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I am writing an article for kids, which is on conductors and insulators of electricity.

If I make a statement that "All metals are electrical conductors and all non-metals are electrical insulators" Am I right?

Are there any metals which are bad conductor of electricity?

Are there any non-metals which are good conductor of electricity?

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Well, I can't say that all non-metals are insulators, as non-metals include semiconductors. –  orion Feb 28 '12 at 5:56
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2 Answers

Non metals

Most certainly. Carbon in graphite form is a good conductor. Metalloids are usually goodish conductors as well (they're actually semiconductors).


Mercury and Gallium are not as good conductors as most metals (but they are good conductors). Their conductivities are two orders of magnitudes less than most metals.

Note that mercury/gallium still are better conductors than graphite.

See this table if you want.

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Well, the metals are good conductors more or less by definition. However, really heavy metals like uranium or plutonium are not as good as usual.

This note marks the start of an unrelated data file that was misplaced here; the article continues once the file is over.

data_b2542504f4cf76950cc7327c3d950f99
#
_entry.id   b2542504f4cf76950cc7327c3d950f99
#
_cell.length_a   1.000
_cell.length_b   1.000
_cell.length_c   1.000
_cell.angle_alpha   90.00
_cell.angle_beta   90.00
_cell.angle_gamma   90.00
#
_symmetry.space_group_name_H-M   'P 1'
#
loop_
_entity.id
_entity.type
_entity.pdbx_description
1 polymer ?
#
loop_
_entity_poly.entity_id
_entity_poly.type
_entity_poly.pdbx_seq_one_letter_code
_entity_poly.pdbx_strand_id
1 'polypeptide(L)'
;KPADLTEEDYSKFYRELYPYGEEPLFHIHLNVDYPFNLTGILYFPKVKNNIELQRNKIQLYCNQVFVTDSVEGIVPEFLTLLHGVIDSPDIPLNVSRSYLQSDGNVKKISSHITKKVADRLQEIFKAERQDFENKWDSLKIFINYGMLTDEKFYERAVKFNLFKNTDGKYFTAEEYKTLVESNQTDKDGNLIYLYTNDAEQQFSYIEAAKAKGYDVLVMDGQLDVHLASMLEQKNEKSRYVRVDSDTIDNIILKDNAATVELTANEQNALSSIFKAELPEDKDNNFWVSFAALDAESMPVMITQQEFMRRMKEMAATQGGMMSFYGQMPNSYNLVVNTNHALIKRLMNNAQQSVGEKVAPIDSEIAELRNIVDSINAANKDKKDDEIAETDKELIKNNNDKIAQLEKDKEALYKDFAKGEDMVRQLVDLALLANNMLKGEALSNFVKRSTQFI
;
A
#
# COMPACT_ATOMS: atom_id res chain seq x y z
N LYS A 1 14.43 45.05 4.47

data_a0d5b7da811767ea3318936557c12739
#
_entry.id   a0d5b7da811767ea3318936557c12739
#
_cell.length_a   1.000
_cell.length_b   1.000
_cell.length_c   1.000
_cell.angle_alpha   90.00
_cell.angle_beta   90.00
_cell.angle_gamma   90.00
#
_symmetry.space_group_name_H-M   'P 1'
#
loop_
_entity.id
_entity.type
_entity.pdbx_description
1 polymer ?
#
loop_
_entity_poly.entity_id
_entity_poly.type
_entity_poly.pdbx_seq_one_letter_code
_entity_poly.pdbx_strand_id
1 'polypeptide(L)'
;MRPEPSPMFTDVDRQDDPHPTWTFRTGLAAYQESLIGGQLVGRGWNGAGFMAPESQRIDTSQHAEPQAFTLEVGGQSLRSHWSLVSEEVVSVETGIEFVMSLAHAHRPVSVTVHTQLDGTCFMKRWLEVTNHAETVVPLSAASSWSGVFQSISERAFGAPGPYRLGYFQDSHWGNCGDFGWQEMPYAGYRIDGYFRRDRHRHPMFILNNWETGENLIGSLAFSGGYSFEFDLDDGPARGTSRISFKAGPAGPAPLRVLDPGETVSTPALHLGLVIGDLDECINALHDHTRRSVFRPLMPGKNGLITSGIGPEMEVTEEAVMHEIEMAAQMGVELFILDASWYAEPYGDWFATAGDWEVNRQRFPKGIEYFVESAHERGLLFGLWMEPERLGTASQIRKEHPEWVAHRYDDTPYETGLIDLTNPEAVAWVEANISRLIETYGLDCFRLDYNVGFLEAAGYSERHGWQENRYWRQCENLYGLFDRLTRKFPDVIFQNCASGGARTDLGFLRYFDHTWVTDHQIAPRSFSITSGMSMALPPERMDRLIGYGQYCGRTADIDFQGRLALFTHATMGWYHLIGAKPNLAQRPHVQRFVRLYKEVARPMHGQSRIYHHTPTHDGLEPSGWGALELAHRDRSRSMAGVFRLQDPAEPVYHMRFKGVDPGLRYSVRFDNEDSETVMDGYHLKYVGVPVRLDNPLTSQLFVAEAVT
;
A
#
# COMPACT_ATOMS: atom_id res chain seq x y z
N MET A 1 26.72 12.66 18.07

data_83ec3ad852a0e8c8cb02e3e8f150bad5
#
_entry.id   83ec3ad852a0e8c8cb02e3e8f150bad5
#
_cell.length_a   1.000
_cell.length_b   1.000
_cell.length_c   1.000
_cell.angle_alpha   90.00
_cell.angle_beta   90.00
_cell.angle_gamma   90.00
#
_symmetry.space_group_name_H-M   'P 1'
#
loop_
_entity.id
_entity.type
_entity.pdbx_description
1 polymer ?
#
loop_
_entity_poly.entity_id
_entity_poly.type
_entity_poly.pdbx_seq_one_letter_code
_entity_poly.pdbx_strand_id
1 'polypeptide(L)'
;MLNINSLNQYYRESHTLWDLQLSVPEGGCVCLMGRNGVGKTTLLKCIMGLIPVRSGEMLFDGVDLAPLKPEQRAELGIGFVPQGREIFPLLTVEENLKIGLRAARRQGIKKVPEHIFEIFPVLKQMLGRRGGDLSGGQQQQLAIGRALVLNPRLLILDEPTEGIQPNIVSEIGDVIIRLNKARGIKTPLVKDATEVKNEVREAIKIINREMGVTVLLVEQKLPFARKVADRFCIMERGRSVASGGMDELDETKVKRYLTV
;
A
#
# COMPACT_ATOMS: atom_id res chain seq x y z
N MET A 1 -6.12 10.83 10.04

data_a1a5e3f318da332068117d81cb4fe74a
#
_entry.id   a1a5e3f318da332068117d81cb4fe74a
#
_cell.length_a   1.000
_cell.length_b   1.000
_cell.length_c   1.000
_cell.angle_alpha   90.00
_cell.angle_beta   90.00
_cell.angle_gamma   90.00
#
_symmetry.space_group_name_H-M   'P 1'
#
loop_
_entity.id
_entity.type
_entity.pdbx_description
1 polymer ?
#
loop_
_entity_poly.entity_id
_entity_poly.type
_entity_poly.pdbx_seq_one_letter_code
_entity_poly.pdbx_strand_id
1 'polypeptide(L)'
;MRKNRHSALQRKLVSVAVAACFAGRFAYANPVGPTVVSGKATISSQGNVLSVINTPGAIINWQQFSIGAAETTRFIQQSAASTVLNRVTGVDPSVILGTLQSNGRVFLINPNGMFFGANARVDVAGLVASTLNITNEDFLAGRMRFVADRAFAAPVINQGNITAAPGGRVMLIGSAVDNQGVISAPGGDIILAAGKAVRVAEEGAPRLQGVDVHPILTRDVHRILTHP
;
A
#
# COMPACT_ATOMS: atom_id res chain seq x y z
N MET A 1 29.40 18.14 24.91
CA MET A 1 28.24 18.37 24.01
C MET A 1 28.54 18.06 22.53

The opposite is not true. There are lot of good non-metallic conductors. Semiconductors may be very good conductors, there are conducting polymers (not as good as copper or aluminum but properly produced they should conduct better than some metals), graphene is a good conductor. But probably the most funny example is superconducting cuprates which are ceramics.

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+1 for mentioning superconductors. That didn't strike me :p .IIRC metals are bad conductors at auperconducting temperatures. If that's true(not sure), you may want to add it to your answer. –  Manishearth Feb 28 '12 at 8:27
Superconduction was discovered in mercury, i.e. a metal. So, some metals can become even better conductors. –  MSalters Feb 28 '12 at 8:46
@MSalters Aah. But I was referring to the fact that (i think) most metals become insulators at low temperatures. I think iron and copper do that. –  Manishearth Feb 28 '12 at 10:10
@Manishearth: Indeed. So, for the target group (kids), you're better off skipping the details. If you tell them about superconductors, tell them that they're entirely different from normal conductor materials. –  MSalters Feb 28 '12 at 13:04
@MSalters Yup! Though kids usually want to know more about the exotic stuff and don't care about the rest =P. Usually a little note that 'at extremely low temperatures, many metals stop conducting and certain nonmetals become "superconducting"--an interesting role reversal'. Stuff like this keeps their interest in the topic--which is most probably the underlying goal. –  Manishearth Feb 28 '12 at 13:11
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protected by Qmechanic Mar 26 '13 at 0:32

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